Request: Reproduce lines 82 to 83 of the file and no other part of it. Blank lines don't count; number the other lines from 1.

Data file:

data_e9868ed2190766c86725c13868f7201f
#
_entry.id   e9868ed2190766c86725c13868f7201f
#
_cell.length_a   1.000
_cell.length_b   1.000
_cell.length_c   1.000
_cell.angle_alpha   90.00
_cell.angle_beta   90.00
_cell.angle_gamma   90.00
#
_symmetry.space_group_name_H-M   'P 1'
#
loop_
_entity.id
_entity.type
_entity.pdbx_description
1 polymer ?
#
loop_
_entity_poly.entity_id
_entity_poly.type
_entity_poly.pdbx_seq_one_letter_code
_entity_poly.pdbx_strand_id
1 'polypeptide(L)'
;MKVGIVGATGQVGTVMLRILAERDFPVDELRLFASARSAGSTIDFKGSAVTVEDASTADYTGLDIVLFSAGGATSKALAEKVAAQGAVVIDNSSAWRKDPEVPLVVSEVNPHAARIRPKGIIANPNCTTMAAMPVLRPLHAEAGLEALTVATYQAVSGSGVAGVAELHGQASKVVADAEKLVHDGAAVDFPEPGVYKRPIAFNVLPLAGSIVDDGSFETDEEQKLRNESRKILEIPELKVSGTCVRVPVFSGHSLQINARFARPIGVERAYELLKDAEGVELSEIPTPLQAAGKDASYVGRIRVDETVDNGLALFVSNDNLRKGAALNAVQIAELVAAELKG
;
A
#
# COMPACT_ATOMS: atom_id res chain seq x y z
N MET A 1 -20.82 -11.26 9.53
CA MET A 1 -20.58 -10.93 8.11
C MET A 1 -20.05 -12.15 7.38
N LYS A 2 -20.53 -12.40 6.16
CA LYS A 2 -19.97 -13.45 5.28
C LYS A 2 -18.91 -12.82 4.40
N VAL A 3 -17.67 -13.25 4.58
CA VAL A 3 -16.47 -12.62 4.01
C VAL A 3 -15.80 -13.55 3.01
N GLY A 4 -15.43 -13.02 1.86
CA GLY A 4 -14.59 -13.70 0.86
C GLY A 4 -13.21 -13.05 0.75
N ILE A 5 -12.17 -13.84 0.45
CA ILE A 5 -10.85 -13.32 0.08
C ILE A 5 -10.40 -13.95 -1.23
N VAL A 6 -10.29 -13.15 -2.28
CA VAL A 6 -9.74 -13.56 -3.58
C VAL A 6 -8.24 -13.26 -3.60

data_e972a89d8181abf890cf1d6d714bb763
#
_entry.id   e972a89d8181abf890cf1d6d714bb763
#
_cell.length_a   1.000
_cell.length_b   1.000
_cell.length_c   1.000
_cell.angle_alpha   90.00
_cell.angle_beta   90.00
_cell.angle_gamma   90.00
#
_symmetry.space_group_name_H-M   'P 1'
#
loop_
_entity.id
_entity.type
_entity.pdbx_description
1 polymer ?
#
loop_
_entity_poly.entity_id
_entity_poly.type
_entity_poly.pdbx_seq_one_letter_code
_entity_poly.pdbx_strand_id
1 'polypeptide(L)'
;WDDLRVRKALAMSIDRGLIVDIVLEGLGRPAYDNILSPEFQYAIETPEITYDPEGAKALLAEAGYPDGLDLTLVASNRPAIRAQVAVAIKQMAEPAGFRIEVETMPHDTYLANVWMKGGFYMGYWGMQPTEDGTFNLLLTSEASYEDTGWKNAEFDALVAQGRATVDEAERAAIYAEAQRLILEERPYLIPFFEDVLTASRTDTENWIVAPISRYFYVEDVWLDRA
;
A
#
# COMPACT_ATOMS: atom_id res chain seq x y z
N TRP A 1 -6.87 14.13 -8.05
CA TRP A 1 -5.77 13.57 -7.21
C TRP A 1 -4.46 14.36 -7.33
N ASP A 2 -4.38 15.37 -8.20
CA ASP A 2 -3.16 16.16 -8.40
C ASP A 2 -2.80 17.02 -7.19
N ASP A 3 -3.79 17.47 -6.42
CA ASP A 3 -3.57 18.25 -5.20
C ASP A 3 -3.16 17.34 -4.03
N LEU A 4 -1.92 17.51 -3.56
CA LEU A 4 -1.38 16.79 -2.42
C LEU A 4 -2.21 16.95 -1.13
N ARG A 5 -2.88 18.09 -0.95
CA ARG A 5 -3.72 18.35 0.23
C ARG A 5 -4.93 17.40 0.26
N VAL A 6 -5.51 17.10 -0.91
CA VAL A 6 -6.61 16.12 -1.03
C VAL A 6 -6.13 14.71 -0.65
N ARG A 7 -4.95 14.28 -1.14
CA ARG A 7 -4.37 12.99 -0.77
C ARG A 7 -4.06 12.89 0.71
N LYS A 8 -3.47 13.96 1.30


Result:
N ASP A 2 -4.38 15.37 -8.20
CA ASP A 2 -3.16 16.16 -8.40